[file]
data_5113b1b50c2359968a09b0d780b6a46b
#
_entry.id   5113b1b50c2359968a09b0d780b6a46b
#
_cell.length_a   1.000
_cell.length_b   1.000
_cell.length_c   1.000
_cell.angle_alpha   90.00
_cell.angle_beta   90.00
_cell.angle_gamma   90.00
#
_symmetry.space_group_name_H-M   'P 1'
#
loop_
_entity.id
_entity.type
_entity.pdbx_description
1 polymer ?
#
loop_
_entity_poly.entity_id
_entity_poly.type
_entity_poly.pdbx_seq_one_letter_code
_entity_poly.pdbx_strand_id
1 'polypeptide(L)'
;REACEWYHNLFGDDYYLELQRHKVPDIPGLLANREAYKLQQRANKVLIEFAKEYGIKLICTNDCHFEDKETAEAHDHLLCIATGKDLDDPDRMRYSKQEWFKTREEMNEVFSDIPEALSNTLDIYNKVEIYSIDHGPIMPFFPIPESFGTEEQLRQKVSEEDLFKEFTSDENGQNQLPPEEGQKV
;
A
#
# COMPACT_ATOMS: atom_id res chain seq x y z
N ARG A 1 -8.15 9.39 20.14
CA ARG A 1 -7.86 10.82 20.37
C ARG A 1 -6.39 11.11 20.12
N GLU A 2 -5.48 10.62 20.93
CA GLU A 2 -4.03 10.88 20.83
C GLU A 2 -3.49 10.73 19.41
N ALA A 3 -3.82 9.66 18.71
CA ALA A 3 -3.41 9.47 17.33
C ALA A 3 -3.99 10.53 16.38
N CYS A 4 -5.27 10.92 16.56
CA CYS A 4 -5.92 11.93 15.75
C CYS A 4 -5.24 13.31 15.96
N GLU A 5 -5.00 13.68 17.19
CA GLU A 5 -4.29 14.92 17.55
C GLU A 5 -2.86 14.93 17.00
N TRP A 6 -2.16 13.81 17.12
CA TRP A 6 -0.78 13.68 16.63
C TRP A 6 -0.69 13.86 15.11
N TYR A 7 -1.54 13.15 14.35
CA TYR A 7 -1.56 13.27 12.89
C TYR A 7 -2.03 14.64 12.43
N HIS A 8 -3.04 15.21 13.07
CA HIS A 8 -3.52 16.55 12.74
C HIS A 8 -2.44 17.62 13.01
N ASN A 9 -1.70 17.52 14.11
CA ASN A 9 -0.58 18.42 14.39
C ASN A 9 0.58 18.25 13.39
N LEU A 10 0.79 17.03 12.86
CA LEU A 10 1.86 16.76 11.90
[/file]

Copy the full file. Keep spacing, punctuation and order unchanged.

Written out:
data_5113b1b50c2359968a09b0d780b6a46b
#
_entry.id   5113b1b50c2359968a09b0d780b6a46b
#
_cell.length_a   1.000
_cell.length_b   1.000
_cell.length_c   1.000
_cell.angle_alpha   90.00
_cell.angle_beta   90.00
_cell.angle_gamma   90.00
#
_symmetry.space_group_name_H-M   'P 1'
#
loop_
_entity.id
_entity.type
_entity.pdbx_description
1 polymer ?
#
loop_
_entity_poly.entity_id
_entity_poly.type
_entity_poly.pdbx_seq_one_letter_code
_entity_poly.pdbx_strand_id
1 'polypeptide(L)'
;REACEWYHNLFGDDYYLELQRHKVPDIPGLLANREAYKLQQRANKVLIEFAKEYGIKLICTNDCHFEDKETAEAHDHLLCIATGKDLDDPDRMRYSKQEWFKTREEMNEVFSDIPEALSNTLDIYNKVEIYSIDHGPIMPFFPIPESFGTEEQLRQKVSEEDLFKEFTSDENGQNQLPPEEGQKV
;
A
#
# COMPACT_ATOMS: atom_id res chain seq x y z
N ARG A 1 -8.15 9.39 20.14
CA ARG A 1 -7.86 10.82 20.37
C ARG A 1 -6.39 11.11 20.12
N GLU A 2 -5.48 10.62 20.93
CA GLU A 2 -4.03 10.88 20.83
C GLU A 2 -3.49 10.73 19.41
N ALA A 3 -3.82 9.66 18.71
CA ALA A 3 -3.41 9.47 17.33
C ALA A 3 -3.99 10.53 16.38
N CYS A 4 -5.27 10.92 16.56
CA CYS A 4 -5.92 11.93 15.75
C CYS A 4 -5.24 13.31 15.96
N GLU A 5 -5.00 13.68 17.19
CA GLU A 5 -4.29 14.92 17.55
C GLU A 5 -2.86 14.93 17.00
N TRP A 6 -2.16 13.81 17.12
CA TRP A 6 -0.78 13.68 16.63
C TRP A 6 -0.69 13.86 15.11
N TYR A 7 -1.54 13.15 14.35
CA TYR A 7 -1.56 13.27 12.89
C TYR A 7 -2.03 14.64 12.43
N HIS A 8 -3.04 15.21 13.07
CA HIS A 8 -3.52 16.55 12.74
C HIS A 8 -2.44 17.62 13.01
N ASN A 9 -1.70 17.52 14.11
CA ASN A 9 -0.58 18.42 14.39
C ASN A 9 0.58 18.25 13.39
N LEU A 10 0.79 17.03 12.86
CA LEU A 10 1.86 16.76 11.90